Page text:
When Eales, Ashton and Appleton swept into Oxford, they implemented a new tactical philosophy which turned the club on its head. It provided the peculiar spectacle the football being aesthetically more pleasing but the results markedly worse. Appleton has defended the approach with dogmatic promises about there being no alternative and not taking a step back.

But, what he failed to recognise was that the ‘quality practice’ that the players at the club had been engaging with for nearly half a decade was significantly different to that which he wanted to implement. The transition was always going to be a difficult and long one, and it was naive to think otherwise.

Take someone like Jake Wright, an imperious defender when fit, there is no better player when being asked to absorb pressure and actually defend. He looks decidedly uncomfortable in the new system where he’s being asked to bring the ball out of defence and turns defence into attack.

On Saturday, he found himself needing to do just that with nobody from midfield dropping back to help him out. It’s all very well expecting Wright to do something differently, but assuming he’ll just switch it on is daft. Not putting in place the tactical support from midfield is doomed to failure.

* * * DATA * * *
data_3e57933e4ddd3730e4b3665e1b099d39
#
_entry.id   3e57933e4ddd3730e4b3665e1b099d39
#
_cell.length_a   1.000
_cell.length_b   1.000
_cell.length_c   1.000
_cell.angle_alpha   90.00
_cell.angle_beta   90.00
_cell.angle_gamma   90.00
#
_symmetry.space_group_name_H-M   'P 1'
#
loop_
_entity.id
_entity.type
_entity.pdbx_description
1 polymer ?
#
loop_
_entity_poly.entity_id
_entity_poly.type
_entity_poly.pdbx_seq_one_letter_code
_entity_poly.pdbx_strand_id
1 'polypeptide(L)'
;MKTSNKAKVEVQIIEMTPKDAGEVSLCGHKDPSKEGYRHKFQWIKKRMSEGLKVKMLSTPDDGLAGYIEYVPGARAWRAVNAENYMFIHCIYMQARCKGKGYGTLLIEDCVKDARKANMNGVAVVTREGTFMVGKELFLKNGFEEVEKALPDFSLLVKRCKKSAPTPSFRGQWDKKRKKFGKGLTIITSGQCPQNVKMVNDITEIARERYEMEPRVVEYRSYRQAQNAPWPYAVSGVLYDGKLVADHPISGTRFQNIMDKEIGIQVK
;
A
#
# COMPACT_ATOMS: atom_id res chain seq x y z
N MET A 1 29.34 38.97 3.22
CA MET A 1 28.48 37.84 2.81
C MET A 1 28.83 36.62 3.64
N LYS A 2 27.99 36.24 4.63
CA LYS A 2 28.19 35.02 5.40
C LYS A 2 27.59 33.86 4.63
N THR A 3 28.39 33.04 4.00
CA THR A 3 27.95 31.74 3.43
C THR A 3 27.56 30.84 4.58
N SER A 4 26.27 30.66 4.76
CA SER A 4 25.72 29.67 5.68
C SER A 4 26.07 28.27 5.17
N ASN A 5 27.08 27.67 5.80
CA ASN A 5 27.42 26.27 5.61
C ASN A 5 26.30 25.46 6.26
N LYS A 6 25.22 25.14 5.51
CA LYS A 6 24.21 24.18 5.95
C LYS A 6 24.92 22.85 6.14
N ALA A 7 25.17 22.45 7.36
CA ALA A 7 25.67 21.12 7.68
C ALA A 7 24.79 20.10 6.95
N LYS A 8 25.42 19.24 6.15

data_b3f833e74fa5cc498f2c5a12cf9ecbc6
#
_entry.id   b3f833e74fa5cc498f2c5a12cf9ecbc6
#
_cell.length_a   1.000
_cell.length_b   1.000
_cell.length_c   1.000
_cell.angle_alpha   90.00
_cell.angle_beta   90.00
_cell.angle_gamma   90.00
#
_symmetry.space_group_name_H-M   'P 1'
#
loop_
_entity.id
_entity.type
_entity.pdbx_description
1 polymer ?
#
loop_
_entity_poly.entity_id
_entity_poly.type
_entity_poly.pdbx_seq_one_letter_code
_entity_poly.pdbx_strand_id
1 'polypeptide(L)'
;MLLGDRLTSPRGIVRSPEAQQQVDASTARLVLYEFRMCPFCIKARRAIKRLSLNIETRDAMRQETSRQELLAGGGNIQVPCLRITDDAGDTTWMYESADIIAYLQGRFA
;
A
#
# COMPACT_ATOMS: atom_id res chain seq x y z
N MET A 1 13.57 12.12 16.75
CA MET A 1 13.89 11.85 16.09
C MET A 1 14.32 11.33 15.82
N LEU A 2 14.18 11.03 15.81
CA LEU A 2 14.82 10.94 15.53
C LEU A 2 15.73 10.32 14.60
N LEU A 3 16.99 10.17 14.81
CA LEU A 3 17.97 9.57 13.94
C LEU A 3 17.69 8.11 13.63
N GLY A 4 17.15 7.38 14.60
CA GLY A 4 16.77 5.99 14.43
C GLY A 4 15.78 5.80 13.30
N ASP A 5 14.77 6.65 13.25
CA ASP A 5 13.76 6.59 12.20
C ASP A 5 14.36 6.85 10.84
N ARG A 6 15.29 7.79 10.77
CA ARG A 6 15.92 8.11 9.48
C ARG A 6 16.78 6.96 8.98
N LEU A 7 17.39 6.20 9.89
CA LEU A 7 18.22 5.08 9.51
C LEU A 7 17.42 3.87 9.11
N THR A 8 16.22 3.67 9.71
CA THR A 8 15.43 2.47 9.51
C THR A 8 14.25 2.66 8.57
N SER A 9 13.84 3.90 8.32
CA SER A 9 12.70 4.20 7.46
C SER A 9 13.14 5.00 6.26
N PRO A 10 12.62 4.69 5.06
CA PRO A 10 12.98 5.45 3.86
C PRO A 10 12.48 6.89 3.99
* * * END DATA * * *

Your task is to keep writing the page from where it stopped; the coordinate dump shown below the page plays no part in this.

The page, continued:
There are other concerns about the system; fitness, for example. Tareiq Holmes-Dennis had a magnificent opening 35 minutes on Saturday, but was sucking on energy gels before half-time. Andy Whing was also quick to take on board fuel.

Both may have had mitigating circumstances but is there the fitness or quality in the squad to be able to turn the principles into 90 minutes of winning football? And can it be done every game? Tranmere, a clunking shadow of their former selves, hardly offered a threat, and a better side probably wouldn’t have given us quite such an easy time.

But, the good news is that it would seem that the system is working enough to mean that we shouldn’t need to worry about relegation. Tranmere look desperate, although you’d expect Mickey Adams to improve them. There are others – Hartlepool, Carlisle, Accrington, York, Dagenham who are either blighted by a suicidal free fall or a distinct lack of resources. It doesn’t really matter, to us, who might recover, but as long as at least two don’t; which seems likely, we should be OK.

Of course, avoiding relegation is a very low bar for a club that was threatening promotion or at least the play-offs this time last year. And there’s still a long way to go to reach even parity with those heady heights. Yes, the system is better and yes, we should be reasonably confident that relegation isn’t a concern, but the true tests are whether we can perform away from home and against the best in the division. That’s the next milestone in our development.

To do that we either have to compromise the system to make it a more prosaic, pragmatic beast fixed on results more than style, or we have to invest in the squad to replace what already exists with both the quality and quantity of players we need to make it work. Or, patience is the key, and we need to get in plenty of quality practice. Of those three options – the last is most likely part of the plan – there is little evidence of investment and no sign of compromise, but it will also be the slowest one to pay dividends.